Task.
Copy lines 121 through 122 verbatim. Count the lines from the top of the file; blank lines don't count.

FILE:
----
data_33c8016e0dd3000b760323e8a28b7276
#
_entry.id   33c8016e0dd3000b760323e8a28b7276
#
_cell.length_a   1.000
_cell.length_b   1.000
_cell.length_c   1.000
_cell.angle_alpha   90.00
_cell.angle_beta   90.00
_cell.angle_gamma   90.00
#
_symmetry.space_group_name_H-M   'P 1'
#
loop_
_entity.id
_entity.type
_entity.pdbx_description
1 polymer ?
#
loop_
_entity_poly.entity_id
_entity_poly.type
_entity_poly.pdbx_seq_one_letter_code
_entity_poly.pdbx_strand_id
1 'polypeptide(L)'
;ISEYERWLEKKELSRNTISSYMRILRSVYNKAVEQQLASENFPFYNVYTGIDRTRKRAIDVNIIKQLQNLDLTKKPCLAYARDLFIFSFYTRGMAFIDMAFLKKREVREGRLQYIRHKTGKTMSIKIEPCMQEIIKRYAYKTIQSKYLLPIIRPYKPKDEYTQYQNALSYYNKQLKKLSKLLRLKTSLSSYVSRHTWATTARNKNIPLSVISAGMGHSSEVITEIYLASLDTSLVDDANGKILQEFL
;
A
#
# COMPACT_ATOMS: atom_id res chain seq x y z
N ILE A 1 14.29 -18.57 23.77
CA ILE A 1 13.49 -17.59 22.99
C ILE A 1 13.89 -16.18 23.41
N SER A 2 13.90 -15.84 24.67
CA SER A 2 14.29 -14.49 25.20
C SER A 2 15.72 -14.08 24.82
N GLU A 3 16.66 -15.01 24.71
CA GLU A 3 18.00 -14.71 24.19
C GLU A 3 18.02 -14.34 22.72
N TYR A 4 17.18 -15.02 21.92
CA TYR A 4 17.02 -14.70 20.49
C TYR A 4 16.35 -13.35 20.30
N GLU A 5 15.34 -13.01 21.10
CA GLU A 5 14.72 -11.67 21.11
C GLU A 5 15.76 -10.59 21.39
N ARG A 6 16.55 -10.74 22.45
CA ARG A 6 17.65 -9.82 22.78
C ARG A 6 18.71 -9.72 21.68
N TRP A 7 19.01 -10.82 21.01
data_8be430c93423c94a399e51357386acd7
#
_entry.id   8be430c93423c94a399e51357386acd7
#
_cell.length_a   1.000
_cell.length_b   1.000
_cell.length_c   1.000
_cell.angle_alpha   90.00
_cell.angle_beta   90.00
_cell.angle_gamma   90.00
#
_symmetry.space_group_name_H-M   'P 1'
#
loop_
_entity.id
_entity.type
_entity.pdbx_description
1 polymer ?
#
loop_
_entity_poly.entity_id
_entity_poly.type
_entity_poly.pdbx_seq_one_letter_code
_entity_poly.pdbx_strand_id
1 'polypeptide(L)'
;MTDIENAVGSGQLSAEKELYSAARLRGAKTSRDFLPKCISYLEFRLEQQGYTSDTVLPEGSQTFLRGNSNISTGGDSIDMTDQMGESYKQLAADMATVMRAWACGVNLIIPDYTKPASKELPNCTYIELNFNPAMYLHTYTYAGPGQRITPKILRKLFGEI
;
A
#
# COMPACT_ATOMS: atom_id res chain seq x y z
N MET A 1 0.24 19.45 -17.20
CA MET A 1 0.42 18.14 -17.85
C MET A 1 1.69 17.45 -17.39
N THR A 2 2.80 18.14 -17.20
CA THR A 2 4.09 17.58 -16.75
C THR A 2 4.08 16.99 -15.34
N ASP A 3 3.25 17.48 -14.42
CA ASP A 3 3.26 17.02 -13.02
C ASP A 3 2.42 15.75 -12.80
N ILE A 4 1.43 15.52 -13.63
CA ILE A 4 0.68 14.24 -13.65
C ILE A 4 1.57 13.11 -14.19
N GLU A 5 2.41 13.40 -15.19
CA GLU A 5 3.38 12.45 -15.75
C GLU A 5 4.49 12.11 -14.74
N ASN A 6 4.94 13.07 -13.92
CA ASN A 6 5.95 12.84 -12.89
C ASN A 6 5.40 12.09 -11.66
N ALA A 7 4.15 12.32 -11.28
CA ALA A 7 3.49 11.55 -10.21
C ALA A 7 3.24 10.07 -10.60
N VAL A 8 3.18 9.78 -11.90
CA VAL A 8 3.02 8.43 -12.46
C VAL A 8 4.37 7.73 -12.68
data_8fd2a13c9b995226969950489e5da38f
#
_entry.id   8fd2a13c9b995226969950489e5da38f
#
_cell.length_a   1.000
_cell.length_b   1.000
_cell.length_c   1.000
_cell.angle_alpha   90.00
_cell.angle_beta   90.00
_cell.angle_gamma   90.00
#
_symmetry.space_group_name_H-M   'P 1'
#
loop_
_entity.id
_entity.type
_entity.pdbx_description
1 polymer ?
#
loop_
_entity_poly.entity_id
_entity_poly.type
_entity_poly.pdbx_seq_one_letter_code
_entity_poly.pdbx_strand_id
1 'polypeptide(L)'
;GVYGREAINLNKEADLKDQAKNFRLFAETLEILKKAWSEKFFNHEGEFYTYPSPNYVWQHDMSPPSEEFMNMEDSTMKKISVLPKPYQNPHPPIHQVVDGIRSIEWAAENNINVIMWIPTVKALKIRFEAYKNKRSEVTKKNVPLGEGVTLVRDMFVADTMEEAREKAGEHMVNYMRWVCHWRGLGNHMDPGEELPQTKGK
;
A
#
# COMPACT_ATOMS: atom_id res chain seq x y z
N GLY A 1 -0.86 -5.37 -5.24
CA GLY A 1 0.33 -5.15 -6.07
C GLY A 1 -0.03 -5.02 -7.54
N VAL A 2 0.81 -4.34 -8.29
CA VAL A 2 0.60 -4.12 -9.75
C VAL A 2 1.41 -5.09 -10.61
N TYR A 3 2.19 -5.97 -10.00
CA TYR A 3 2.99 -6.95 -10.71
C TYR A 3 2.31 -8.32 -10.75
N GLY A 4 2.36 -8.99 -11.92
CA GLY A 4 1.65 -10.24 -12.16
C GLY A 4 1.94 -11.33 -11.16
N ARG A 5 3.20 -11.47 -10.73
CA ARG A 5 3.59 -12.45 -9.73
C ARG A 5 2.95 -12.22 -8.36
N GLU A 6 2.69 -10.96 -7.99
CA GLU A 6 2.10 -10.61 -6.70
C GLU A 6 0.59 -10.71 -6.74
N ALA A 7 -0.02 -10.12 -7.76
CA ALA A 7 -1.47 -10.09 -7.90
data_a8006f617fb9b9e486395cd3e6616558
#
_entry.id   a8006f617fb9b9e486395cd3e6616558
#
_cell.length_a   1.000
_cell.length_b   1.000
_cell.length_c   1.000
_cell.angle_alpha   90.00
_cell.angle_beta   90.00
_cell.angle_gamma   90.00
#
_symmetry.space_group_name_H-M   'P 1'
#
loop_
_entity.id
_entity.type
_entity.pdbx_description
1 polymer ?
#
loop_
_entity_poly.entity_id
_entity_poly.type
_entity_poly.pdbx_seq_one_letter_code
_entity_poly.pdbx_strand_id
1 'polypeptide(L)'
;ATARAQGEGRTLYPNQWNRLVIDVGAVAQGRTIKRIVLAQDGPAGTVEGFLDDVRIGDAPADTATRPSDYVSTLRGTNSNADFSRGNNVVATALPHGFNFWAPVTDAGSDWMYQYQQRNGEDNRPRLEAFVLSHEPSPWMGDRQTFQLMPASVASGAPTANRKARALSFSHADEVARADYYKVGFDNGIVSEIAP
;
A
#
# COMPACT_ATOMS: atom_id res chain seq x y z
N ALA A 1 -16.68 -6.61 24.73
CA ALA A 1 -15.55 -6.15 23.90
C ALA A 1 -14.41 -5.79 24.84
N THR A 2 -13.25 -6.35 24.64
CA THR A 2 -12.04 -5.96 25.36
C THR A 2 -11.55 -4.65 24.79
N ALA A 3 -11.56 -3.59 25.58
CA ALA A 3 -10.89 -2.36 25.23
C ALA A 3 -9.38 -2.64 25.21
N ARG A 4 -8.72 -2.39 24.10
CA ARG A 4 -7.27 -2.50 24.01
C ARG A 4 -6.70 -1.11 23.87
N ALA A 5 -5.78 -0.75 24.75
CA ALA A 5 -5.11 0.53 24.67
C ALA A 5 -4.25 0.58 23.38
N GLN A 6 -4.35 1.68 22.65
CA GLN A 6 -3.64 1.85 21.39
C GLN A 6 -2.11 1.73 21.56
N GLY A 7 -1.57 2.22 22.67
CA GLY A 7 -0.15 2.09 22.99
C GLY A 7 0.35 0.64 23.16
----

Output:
1 polymer ?
#